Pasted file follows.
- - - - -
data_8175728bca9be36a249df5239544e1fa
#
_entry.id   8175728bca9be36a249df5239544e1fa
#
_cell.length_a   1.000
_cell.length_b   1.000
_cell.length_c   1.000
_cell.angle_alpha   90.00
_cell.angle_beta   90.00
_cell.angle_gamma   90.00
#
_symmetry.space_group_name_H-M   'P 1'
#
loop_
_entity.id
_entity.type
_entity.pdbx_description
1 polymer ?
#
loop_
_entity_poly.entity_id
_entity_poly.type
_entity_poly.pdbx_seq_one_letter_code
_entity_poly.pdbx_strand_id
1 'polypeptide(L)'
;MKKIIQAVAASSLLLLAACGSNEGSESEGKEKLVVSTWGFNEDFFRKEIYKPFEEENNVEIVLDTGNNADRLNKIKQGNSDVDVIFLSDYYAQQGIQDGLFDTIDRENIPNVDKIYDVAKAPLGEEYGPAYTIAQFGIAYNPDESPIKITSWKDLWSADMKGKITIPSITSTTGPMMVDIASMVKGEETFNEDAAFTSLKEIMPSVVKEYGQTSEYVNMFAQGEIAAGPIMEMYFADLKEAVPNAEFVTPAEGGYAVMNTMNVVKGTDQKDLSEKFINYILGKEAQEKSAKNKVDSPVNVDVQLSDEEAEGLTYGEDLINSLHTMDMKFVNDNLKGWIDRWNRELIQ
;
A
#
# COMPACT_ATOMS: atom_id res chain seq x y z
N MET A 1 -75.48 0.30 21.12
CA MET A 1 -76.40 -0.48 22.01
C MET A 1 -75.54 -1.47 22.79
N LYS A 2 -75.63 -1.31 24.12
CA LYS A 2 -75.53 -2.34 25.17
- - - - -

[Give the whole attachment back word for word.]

data_8175728bca9be36a249df5239544e1fa
#
_entry.id   8175728bca9be36a249df5239544e1fa
#
_cell.length_a   1.000
_cell.length_b   1.000
_cell.length_c   1.000
_cell.angle_alpha   90.00
_cell.angle_beta   90.00
_cell.angle_gamma   90.00
#
_symmetry.space_group_name_H-M   'P 1'
#
loop_
_entity.id
_entity.type
_entity.pdbx_description
1 polymer ?
#
loop_
_entity_poly.entity_id
_entity_poly.type
_entity_poly.pdbx_seq_one_letter_code
_entity_poly.pdbx_strand_id
1 'polypeptide(L)'
;MKKIIQAVAASSLLLLAACGSNEGSESEGKEKLVVSTWGFNEDFFRKEIYKPFEEENNVEIVLDTGNNADRLNKIKQGNSDVDVIFLSDYYAQQGIQDGLFDTIDRENIPNVDKIYDVAKAPLGEEYGPAYTIAQFGIAYNPDESPIKITSWKDLWSADMKGKITIPSITSTTGPMMVDIASMVKGEETFNEDAAFTSLKEIMPSVVKEYGQTSEYVNMFAQGEIAAGPIMEMYFADLKEAVPNAEFVTPAEGGYAVMNTMNVVKGTDQKDLSEKFINYILGKEAQEKSAKNKVDSPVNVDVQLSDEEAEGLTYGEDLINSLHTMDMKFVNDNLKGWIDRWNRELIQ
;
A
#
# COMPACT_ATOMS: atom_id res chain seq x y z
N MET A 1 -75.48 0.30 21.12
CA MET A 1 -76.40 -0.48 22.01
C MET A 1 -75.54 -1.47 22.79
N LYS A 2 -75.63 -1.31 24.12
CA LYS A 2 -75.53 -2.34 25.17